One of the great things about Unit Tests is that they double up as the a great source of documentation for any developer looking at the code. As with any documentation, it is only any good if you can easily understand it. Traditional unit testing frameworks such as NUnit or MSTest use a standard set of static method calls against an assertion class such as:

Assert.AreEqual("so", something.SubString(2));
Assert.AreEqual("ing", something.SubString(something.Length-3, something.Length));
Assert.That(something.Contains("meth"));

While this code isn’t exactly cryptic, it does take a little bit of concentration to figure out what’s happening. #TestEx is brought to us by Fabio Maulo (among others), and adds a series of extensible extensions to work with various unit test frameworks. What this gives us is tests that read much more fluently and clearly, for example:

something.Should()
   .StartWith("so")
   .And
   .EndWith("ing")
   .And
   .Contain("meth");

Behaviour Driven Tests

One of the other complaints about existing testing frameworks is that it’s difficult to match a series of tests together with desired system behaviour. Several articles have been published on the topic of BDD and now it seems there are some pretty interesting testing frameworks coming out of the wood work such as NBehave and SpecFlow.

These framework take the approach that you initially write your user stories (and acceptance criteria), then write clear tests that specifically meet these criteria. This may not sound much different to previous approaches, but the key difference is that these frameworks totally cater for this scenario and almost force you down this path.

For example, SpecFlow dictates that we write our stories in a Business Readable, Domain Specific Language that both our clients and the framework understands.

SpecFlow

What this essentially means is that we can write tests at a feature level that our clients can verify for correctness. How about that for the shiny “ooooh” factor?

While reading one of Daniel Hoelbling‘s great posts I noticed a strong warning he makes saying: The GAC is your enemy!

I fully understand his point, that its a PITA at the least to have to hunt down dependencies that others have installed in their GAC. But I also can’t help thinking that installing something to the GAC is very much like adding a Gem in Ruby.

So why is this lavish disregard for what other team members may (or may not) have installed on their machines acceptable in Ruby world?

In Ruby if I have a missing Gem reference then all I need to is pop open a command line and type “Gem install xxxx” and hey presto I have the dependency installed. Couple this with the fact that Rails brings some Rake tasks to the table to allow all a projects missing Gems to be installed at once by executing “rake gems:install”.

Now don’g get me wrong, I’m fully aware that there are many other reasons not to install to the GAC, but I don’t see why Ruby manages to side step a lot of these issues. This is generally a question to anyone reading this post, what does the Gem framework do to counter versioning issues and updates to shared libraries?

HornGet: Apt-Get for .NET

A quick search on the web leads me to HornGet a great project that allows “apt-get” type scenario for .NET applications via a command like “horn -install:rhino“. Horn will not do any GAC installation, instead it will build the latest versions of your libs and add them to a specified location (defaults to user profile directory).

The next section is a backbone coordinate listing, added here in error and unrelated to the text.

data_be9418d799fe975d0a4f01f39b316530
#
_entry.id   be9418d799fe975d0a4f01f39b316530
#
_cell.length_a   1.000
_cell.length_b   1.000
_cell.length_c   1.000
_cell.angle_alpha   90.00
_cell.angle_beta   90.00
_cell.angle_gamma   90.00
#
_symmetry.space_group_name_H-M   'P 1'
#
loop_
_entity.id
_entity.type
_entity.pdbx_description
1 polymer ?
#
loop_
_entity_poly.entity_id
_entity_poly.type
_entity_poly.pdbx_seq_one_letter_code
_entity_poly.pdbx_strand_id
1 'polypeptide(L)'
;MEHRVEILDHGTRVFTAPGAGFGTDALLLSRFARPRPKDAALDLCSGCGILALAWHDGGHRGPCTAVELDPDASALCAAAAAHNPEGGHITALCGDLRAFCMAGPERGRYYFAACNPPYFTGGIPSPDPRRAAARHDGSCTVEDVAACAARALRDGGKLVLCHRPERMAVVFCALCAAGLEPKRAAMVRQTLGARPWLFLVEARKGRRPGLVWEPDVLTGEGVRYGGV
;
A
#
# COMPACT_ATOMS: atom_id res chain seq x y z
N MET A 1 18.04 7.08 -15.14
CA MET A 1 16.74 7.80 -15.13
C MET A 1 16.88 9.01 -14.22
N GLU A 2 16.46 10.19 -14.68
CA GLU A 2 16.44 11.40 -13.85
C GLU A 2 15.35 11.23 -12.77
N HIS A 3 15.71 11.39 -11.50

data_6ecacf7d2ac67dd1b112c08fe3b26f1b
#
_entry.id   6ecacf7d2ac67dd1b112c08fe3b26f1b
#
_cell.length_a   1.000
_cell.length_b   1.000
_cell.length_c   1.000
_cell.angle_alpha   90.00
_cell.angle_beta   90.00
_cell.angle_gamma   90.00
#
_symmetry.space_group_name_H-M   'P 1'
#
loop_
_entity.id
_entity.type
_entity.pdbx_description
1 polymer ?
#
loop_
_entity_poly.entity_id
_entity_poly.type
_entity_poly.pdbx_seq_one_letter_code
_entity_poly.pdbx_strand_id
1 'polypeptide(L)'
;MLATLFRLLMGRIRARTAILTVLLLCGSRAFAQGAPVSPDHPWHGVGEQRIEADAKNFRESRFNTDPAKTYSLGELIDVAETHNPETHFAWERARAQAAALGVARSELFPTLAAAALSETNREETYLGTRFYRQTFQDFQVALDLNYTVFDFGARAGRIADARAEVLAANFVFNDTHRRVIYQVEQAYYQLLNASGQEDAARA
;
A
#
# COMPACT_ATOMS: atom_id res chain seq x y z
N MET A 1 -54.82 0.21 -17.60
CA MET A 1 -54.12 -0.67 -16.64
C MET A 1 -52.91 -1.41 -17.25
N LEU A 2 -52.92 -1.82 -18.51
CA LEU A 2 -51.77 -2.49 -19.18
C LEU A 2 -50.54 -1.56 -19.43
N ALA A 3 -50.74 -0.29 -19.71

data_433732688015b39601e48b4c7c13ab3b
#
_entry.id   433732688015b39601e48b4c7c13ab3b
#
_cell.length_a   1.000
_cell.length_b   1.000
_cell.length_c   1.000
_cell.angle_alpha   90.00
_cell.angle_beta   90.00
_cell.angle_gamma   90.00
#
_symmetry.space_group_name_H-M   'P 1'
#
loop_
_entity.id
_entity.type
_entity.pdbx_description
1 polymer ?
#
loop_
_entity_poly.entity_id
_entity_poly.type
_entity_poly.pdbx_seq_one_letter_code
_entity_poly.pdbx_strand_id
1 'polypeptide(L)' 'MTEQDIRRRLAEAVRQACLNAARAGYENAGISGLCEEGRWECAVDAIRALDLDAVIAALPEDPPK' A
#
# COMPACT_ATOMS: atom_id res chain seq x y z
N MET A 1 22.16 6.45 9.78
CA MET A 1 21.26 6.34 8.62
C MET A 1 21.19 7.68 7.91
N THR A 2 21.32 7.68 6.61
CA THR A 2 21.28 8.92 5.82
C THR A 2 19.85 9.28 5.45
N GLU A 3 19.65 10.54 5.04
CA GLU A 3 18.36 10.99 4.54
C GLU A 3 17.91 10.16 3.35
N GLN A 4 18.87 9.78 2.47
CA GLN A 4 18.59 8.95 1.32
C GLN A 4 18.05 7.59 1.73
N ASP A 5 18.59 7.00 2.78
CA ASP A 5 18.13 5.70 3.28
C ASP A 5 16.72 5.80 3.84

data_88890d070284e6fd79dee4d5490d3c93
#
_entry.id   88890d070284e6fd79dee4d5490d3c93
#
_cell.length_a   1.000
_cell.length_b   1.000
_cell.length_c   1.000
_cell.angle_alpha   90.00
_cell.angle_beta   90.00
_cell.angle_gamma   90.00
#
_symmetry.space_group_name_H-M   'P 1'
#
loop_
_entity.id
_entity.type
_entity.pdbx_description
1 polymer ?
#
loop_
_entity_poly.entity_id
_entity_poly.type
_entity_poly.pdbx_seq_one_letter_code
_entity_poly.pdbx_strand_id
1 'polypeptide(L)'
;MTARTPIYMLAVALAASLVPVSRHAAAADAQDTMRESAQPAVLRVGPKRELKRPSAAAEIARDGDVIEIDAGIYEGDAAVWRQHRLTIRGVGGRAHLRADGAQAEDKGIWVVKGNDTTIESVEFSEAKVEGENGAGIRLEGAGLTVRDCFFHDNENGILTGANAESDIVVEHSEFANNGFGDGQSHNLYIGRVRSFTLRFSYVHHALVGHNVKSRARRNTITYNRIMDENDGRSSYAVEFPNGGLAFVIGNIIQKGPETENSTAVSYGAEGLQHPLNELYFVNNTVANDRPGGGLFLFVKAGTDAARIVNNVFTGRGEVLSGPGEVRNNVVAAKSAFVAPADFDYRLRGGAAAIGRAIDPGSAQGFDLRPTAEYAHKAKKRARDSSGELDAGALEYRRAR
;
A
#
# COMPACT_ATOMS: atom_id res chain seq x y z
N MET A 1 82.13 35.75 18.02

This is a great project as far as I am concerned, as just trying to hunt down the latest versions of common 3rd party libraries can be painful. I think that .Less is defiantly going to be added to horn.

WordPress on 64bit IIS6

I’m one of the thousands of people who are all-in-all pretty impressed with WordPress as a blogging platform. As a primarily windows developer I have looked around for half decent .NET alternatives, and there are a few such as Das Blog and BlogEngine.NET, but none are as “polished” as WordPress.

With this in mind I went about installing php and mySQL on my windows 2003 64 bit virtualization slice, which isn’t as straight forward as you might expect.

Step 1: Install PHP

Well it turns out that php and IIS play quite nice together, and have done for some time now. It is also a fairly well written about setup process see: http://www.iisadmin.co.uk/?p=4.

So I followed the instructions given and everything went ok until I navigate to a test.php page and hit:

Invalid win 32 app

The problem is that the only supported version of the php ISAPI filter .dll is compiled for a 32bit machine.  Now it turns out that IIS can only load applications that are either ALL 64-bit or ALL 32-bit. Not to worry as we can enable IIS to run under 32-bit by throwing this at the command line:

cscript %SYSTEMDRIVE%\inetpub\adminscripts\adsutil.vbs SET W3SVC/AppPools/Enable32bitAppOnWin64 1

This is fine if your aspnet_isapi.dll referenced by your ASP.NET sites are 32-bit.  Otherwise (like me) any ASP.NET sites living on the box will crash, taking its application pool with it (bye-bye www.dotlesscss.com).

So what are the options? Either I and reset all my ASP.NET sites to use the 32-bit aspnet_isapi.dll or I find 64-bit php libraries, I went for the latter. If you hop along here you will find a nicely zipped up 64 bit php instance (Note: Its the PHP-5.x.x-x64-2007-xx-yy.zip).

Step 2: Install mySQL

Fortunately, mySQL do provide a supported 64-bit windows installer so its only really a matter of following the instructions. If you require a step-by-step installation guide for this then see here.

Step 3: Install WordPress on IIS6

Yet again, this is a fairly well documented process and shouldn’t cause you too many problems. The only other bump in the road I hit was that I forgot to remove the comments referencing mysql in the php.ini file, in which case WordPress will dutifully report “your php installation appears to be missing the mysql which is required for wordpress“.

Other than that, happy blogging.